Choice is good. We Americans consider it a measure of our freedom and a source of our innovation and prosperity. Riches flow to the person who builds a better mousetrap--or computer mouse. Yet a grocery shopper blankly staring at hundreds of varieties of toothpaste might reasonably conclude that there can be too much of a good thing. Mark Lepper, a psychology professor at Stanford, and Sheena Iyengar, an associate professor of management at Columbia, illustrated this point with a simple study. In a grocery store, they set up tasting booths that offered either six or 24 types of jam. Shoppers found the wider selection more enticing: 60% who passed it stopped and tasted, while only 40% stopped at the booth with fewer flavors. Yet the wider selection was confounding; just 3% who sampled there bought anything, while 30% made a purchase at the other booth.
The tendency to feel overwhelmed and do nothing probably saves us money on jam. But it is becoming increasingly dangerous as society hands us more and more responsibility for vital and complex decisions about our savings for college and retirement, our family's health care and the providers of utilities ranging from electricity to cellular-phone service. Responsibility is always the price of freedom. But we are now responsible for so many decisions requiring so much homework that many of us feel helpless and paralyzed. The risks of inaction or unwise action are rising, even as many of the professionals on whom we would like to rely for guidance are proving untrustworthy and even corrupt.
Then came Enron. What makes this case so scary is that the shady ethics and the deception that suddenly bankrupted one of the world's most innovative companies have become pervasive--and much of it is legal. It's not unreasonable to fear that the next Enron could be lurking in your 401(k) account or paying your salary. If the corporate directors and auditors and stock analysts who were supposed to be looking out for the interests of shareholders at Enron could be bought off with consulting and underwriting fees, we know they are probably being bought off elsewhere too. From 1998 to 2000, 397 publicly traded companies had to restate their financial results, and big firms like Sunbeam and Cendant have paid to settle shareholder suits alleging fraud.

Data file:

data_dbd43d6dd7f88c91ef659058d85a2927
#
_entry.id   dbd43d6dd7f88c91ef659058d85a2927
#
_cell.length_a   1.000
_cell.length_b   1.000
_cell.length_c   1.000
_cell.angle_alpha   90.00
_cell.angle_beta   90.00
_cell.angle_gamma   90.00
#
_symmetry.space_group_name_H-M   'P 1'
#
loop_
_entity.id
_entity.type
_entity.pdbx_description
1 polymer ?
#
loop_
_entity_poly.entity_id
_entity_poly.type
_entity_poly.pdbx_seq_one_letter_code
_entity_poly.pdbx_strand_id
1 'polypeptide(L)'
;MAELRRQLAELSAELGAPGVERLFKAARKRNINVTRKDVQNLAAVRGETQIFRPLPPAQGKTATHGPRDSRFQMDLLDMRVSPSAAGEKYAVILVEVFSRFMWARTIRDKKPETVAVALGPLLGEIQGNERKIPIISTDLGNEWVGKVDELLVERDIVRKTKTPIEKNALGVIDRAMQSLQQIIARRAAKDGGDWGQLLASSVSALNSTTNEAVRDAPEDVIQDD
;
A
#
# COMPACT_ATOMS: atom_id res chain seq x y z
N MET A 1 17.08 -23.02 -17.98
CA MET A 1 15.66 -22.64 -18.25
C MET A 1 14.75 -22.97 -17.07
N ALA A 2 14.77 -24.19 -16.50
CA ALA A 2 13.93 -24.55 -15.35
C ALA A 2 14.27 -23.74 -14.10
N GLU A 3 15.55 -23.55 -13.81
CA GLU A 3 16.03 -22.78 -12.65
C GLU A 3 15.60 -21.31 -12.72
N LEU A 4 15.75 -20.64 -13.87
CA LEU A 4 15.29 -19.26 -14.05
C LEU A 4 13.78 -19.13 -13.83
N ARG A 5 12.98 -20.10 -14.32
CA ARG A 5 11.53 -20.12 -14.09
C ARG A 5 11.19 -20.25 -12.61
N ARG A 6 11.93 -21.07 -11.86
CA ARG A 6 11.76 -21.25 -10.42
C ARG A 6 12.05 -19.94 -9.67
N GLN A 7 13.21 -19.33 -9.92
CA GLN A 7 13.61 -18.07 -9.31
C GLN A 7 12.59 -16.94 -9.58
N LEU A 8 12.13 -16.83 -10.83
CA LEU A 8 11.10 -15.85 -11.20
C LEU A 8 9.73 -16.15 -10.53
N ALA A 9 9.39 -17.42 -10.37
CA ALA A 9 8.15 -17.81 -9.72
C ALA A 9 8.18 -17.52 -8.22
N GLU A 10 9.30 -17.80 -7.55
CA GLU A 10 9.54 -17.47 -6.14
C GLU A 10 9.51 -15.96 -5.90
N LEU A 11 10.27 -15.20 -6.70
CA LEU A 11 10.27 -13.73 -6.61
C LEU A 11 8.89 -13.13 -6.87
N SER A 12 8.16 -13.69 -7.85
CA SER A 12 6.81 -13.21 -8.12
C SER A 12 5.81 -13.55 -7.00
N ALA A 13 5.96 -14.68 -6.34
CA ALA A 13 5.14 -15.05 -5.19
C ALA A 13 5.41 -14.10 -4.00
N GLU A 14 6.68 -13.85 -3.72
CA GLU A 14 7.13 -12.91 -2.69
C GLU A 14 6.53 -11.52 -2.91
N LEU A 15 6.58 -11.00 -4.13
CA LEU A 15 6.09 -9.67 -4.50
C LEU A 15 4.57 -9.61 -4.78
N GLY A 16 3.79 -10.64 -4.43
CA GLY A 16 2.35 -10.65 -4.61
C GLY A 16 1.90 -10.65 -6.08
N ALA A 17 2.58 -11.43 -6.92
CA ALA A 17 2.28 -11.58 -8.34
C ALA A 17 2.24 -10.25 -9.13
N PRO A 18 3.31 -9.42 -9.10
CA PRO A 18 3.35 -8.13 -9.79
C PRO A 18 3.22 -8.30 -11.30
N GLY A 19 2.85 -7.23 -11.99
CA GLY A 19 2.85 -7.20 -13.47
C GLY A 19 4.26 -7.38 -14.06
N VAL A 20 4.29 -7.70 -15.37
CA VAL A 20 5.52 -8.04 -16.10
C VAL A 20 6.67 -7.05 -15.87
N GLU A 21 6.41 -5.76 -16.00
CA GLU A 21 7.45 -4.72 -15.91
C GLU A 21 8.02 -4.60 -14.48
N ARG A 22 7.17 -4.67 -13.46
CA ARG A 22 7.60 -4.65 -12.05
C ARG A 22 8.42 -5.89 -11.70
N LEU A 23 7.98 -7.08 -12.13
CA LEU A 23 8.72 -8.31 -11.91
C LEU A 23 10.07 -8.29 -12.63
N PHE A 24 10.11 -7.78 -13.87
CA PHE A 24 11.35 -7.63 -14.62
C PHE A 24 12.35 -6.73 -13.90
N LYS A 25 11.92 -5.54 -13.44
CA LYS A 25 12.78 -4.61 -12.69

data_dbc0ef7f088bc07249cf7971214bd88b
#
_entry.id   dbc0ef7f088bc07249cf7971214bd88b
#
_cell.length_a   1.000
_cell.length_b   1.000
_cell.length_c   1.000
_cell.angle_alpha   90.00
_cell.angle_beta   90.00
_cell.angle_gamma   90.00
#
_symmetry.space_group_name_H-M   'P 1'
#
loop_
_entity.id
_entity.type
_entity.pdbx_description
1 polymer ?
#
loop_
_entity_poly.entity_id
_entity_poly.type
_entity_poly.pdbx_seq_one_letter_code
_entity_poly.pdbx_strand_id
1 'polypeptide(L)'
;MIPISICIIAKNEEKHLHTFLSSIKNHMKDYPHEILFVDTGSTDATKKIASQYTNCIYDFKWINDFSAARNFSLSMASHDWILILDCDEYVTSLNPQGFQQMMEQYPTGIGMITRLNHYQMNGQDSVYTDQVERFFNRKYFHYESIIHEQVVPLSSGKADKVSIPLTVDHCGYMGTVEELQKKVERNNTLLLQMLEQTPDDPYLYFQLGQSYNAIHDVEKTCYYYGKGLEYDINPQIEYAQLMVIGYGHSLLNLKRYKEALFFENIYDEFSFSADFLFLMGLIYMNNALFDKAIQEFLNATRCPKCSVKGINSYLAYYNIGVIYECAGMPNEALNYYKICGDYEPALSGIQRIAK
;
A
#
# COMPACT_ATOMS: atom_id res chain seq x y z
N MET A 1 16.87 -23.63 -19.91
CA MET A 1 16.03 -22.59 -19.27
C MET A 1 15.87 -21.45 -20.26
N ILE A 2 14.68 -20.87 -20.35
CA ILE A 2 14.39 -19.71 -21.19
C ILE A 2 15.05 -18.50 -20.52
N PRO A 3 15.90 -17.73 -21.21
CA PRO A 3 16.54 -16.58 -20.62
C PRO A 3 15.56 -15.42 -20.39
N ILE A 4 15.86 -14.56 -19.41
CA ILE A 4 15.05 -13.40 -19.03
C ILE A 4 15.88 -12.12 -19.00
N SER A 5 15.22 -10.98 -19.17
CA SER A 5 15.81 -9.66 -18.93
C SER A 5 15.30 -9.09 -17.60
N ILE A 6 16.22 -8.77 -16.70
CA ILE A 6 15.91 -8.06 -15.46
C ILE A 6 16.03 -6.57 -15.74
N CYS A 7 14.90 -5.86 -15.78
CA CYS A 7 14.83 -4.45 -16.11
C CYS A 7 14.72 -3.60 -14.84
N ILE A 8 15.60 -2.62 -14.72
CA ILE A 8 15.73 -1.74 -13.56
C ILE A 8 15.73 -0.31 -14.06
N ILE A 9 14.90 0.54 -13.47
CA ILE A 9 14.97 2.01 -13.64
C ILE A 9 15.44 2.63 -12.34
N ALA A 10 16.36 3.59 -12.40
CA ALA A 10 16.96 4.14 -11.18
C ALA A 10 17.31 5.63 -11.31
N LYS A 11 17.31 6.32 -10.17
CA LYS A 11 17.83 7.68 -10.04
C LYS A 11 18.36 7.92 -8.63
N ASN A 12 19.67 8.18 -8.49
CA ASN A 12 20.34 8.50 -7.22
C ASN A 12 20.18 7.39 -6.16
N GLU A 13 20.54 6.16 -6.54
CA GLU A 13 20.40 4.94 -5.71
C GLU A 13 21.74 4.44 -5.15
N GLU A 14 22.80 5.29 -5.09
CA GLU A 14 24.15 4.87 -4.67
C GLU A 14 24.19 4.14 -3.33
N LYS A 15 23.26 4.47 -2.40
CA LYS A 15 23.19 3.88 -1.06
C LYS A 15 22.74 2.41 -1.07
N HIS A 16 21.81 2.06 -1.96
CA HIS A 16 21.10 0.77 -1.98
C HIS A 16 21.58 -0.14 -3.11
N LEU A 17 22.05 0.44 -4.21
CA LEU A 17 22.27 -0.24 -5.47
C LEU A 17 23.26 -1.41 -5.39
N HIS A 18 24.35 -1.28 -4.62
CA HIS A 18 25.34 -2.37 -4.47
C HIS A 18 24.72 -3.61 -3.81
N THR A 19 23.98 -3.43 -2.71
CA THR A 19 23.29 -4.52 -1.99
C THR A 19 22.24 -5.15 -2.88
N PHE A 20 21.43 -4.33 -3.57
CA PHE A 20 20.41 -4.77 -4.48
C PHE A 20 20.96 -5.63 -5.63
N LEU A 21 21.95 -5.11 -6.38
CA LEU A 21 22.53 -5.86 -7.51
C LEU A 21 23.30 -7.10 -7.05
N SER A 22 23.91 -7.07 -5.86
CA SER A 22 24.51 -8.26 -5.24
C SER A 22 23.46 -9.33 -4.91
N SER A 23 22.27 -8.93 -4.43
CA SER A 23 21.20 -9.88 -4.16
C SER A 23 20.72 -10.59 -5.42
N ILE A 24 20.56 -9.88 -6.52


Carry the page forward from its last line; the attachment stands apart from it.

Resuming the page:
The social safety net for the unemployed is not the only thing that the government has loosened. It has also pulled back from the regulation of business. That's a direction we have chosen through our own elections, and in many ways it has served us well. But what we didn't anticipate was the degree to which lightly regulated companies would be able to corrupt the professionals on whom we have relied to guide us through complex financial and medical matters and to look out for our interests. We now know that we can't trust stock analysts and financial planners, who often get paid more for selling us shaky stocks and mutual funds than for selling us solid ones.
For several months after Sept. 11, Americans have felt ourselves pulling together. But the Enron scandal has shown us or perhaps reminded us that when money is involved, we are truly on our own.